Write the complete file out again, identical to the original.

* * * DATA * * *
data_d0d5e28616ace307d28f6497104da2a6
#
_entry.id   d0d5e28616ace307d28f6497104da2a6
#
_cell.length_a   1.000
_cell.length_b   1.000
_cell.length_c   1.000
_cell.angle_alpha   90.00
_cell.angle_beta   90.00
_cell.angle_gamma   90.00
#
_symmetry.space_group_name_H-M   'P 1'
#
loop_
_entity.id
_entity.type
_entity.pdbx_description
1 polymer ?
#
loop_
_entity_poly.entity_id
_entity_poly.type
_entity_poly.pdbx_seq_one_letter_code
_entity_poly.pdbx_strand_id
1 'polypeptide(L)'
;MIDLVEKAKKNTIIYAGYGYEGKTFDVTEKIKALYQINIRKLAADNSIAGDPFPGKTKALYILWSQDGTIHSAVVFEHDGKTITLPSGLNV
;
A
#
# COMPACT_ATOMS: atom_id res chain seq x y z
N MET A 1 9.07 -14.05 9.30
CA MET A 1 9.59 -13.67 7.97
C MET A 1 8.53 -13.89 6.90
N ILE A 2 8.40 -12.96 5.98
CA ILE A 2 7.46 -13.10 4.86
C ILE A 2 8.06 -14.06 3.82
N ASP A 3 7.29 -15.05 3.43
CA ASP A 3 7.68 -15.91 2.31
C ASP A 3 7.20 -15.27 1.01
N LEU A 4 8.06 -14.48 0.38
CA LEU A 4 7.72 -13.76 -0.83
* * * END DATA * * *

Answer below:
data_d0d5e28616ace307d28f6497104da2a6
#
_entry.id   d0d5e28616ace307d28f6497104da2a6
#
_cell.length_a   1.000
_cell.length_b   1.000
_cell.length_c   1.000
_cell.angle_alpha   90.00
_cell.angle_beta   90.00
_cell.angle_gamma   90.00
#
_symmetry.space_group_name_H-M   'P 1'
#
loop_
_entity.id
_entity.type
_entity.pdbx_description
1 polymer ?
#
loop_
_entity_poly.entity_id
_entity_poly.type
_entity_poly.pdbx_seq_one_letter_code
_entity_poly.pdbx_strand_id
1 'polypeptide(L)'
;MIDLVEKAKKNTIIYAGYGYEGKTFDVTEKIKALYQINIRKLAADNSIAGDPFPGKTKALYILWSQDGTIHSAVVFEHDGKTITLPSGLNV
;
A
#
# COMPACT_ATOMS: atom_id res chain seq x y z
N MET A 1 9.07 -14.05 9.30
CA MET A 1 9.59 -13.67 7.97
C MET A 1 8.53 -13.89 6.90
N ILE A 2 8.40 -12.96 5.98
CA ILE A 2 7.46 -13.10 4.86
C ILE A 2 8.06 -14.06 3.82
N ASP A 3 7.29 -15.05 3.43
CA ASP A 3 7.68 -15.91 2.31
C ASP A 3 7.20 -15.27 1.01
N LEU A 4 8.06 -14.48 0.38
CA LEU A 4 7.72 -13.76 -0.83